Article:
Dr. Ikenna Onwuegbula, a speaker from the University of Nigeria Nsukka (UNN), has said that reggae music legend Bob Marley inspired and liberated millions of people around the world with his music.
Onwuegbula, former Head of the UNN Music Department, said this Friday in Nsukka during the sixth international symposium honoring Bob Marley, tagged: “Bob Marley: 40 Years Later – Black Civilization and Pan-Africanism.”
The event was organized by the Research and Development Initiative (RDI), the Institute for African Studies, the UNN and the UNN Department of Music to honor Bob Marley, whose death recorded 40 years on May 11, 2021.
He said that Bob Marley will continue to live in the minds of music enthusiasts from generation to generation.
“Bob Marley left a lasting legacy in the music industry, especially reggae music, as the message of his music had inspired and liberated millions of people around the world.
“Every Marley music album has a message as well as a meaningful one.
“His music has provided inspiration for those who feel abandoned and a comforting balm for those who are depressed and downtrodden,” he said.
He said that Marley had left no one in doubt that he was from the African continent, but was taken to America as a slave.
“If you listen to the lyrics of his album Buffalo Solider, you will hear him say:” I am just a Buffalo Solider in the heart of America, stolen from Africa. “
Don urged current and future musicians to emulate the deceased icon by ensuring that the lyrics of his music carry an important message that will positively impact society.
In a comment, Professor Florence Orabueze, director of studies at the Africa Institute, said that Bob Marley, Rask Kimono and others were freedom fighters who used their music to condemn the evils and oppressions in society.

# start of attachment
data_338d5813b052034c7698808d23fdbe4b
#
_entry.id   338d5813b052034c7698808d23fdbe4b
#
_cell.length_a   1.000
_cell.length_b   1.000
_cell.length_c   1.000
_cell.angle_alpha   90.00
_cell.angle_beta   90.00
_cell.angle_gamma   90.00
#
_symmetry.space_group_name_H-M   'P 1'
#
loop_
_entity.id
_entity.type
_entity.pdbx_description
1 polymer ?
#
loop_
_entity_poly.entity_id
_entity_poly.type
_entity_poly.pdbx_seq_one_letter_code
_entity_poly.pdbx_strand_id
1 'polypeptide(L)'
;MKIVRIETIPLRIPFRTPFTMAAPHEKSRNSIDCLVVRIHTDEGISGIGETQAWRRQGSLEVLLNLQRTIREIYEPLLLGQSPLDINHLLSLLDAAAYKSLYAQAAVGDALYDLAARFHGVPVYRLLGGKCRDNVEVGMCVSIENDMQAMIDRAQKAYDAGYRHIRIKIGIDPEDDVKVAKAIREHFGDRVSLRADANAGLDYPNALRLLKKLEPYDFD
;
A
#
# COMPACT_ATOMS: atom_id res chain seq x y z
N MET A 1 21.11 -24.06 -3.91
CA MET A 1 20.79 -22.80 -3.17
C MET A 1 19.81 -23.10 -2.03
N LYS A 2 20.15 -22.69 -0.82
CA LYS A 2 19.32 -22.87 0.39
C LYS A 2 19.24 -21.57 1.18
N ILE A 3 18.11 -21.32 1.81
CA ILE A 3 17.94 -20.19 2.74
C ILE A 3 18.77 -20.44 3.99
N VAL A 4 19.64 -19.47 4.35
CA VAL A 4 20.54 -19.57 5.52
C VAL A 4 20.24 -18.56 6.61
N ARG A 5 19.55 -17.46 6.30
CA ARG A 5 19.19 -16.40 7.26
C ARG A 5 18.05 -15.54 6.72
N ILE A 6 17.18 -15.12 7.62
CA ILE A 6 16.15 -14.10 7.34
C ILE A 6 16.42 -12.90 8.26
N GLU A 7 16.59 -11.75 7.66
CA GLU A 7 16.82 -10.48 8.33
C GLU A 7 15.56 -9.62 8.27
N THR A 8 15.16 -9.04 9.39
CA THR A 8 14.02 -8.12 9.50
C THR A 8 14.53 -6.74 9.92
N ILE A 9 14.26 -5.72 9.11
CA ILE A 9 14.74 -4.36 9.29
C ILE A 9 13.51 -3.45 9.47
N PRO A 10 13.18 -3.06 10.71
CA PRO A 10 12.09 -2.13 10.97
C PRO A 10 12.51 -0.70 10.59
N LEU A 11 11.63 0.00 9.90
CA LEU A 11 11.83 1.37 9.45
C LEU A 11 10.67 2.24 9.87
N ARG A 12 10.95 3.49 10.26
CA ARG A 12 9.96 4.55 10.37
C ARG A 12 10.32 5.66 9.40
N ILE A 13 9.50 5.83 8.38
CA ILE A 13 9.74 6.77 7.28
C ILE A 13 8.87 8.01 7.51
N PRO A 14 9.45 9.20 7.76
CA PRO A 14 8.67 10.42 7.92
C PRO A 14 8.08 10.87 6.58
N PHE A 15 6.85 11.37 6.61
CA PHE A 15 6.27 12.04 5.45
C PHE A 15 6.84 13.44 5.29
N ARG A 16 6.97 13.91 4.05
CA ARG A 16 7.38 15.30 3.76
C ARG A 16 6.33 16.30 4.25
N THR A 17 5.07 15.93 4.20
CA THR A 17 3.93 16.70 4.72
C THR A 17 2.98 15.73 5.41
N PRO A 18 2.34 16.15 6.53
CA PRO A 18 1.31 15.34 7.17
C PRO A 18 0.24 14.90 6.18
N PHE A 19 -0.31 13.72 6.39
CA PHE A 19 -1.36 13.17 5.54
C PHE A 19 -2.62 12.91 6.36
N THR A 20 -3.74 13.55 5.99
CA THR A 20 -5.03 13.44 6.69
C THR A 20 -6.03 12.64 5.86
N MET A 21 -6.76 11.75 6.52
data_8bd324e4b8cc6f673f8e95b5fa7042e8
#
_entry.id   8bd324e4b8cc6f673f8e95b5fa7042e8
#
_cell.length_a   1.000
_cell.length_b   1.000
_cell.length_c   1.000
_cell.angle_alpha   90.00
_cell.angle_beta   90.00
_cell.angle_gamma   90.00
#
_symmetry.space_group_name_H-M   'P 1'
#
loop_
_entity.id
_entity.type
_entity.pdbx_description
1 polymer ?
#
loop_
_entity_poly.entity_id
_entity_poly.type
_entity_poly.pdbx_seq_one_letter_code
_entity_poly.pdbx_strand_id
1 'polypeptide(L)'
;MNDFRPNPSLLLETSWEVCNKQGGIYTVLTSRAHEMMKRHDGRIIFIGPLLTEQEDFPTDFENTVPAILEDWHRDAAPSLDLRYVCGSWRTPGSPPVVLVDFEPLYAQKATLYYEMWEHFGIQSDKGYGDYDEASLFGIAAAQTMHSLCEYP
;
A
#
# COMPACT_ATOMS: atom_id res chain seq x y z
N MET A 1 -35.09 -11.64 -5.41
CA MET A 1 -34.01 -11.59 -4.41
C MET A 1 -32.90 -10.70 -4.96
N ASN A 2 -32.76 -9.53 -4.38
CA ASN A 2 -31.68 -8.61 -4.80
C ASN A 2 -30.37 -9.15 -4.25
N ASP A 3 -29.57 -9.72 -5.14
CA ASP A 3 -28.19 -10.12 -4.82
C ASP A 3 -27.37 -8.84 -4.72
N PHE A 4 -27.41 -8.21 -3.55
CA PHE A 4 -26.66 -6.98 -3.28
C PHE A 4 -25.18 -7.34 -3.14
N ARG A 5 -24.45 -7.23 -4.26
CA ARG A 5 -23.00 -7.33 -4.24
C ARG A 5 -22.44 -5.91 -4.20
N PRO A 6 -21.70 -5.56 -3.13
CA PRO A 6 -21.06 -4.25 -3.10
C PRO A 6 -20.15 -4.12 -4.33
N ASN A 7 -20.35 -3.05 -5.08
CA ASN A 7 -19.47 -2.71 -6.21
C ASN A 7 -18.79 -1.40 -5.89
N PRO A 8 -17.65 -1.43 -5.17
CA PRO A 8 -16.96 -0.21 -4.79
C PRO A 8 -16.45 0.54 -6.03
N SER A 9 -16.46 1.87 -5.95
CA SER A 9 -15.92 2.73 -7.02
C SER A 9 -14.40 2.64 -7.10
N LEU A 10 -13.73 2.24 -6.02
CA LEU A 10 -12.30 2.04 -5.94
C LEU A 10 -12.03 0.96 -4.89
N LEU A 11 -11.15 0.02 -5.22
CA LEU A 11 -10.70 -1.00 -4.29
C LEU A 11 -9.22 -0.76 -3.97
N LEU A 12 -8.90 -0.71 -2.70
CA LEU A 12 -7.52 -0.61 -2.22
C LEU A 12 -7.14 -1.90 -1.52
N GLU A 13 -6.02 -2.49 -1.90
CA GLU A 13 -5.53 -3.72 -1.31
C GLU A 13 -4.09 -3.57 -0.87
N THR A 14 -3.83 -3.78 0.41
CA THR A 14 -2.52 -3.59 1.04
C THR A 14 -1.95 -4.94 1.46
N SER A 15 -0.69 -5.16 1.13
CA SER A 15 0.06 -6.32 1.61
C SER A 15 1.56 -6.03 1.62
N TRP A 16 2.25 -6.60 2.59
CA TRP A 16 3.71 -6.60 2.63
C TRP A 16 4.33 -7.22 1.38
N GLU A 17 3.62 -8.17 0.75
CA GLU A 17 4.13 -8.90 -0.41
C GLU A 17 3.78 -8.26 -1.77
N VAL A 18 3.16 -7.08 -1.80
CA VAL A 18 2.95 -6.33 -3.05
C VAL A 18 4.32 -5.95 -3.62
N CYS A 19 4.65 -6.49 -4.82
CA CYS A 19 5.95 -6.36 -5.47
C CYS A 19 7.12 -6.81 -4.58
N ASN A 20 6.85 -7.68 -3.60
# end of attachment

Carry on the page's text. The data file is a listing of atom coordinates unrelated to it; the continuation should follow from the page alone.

“His music not only provided relaxation to enthusiasts, but served as an opium for the oppressed and abandoned in society,” he said.
Speaking with Oge Kimono, the daughter of Nigerian Raggae icon Ras Kimono urged students and youth to always listen and understand the content of the message in a piece of music before dancing.
According to her, reggae music continues to be a music to preach liberation gossip, fight injustice, oppressions and defend equal rights.
“Bob Marley was a freedom fighter and a great philosopher who saw things before they happened.
“My father, Kimono followed in Marley’s footsteps by using his music to condemn oppression, injustice and bad government in our country.
Oge received a posthumous award on his father’s behalf from the event organizers and entertained the audience with his father’s hits such as Under Pressure, Rastafari Chant, among others.
Earlier in his welcoming address, Dr. Uche Okonkwo, Senior Lecturer in the Department of History and International Studies at UNN, said: “Today we are witnessing the era of lyrical hopelessness that dominates the airwaves, television, social media and other entertainment platforms.
“As the convenor of this conference, I choose to honor Bob Marley 50 years later with an engaging academic theme: Non Marley, Black Civilization, and Pan-Africanism.
“The essence of the conference was to expose much younger people to the need for songwriting and creativity that will withstand the taste of time,” he said.
He further said that “we must look at Bob Marley’s ‘Mental Slavery’ and ask again why Africa is gradually deviating from the philosophy established by Kweme Nkruma and Julius Nyerere.
“What role does music in doses play in raising people’s awareness of how to do things right? If Africans understood Bob Marley, why is Africa’s debt profile rising?
“We need to start thinking about new ways to handle our students especially as partners in progress, considering suicide cases and suicide attempts registered at this university in recent times, and redeploy music as a weapon to combat social injustice,” he said. .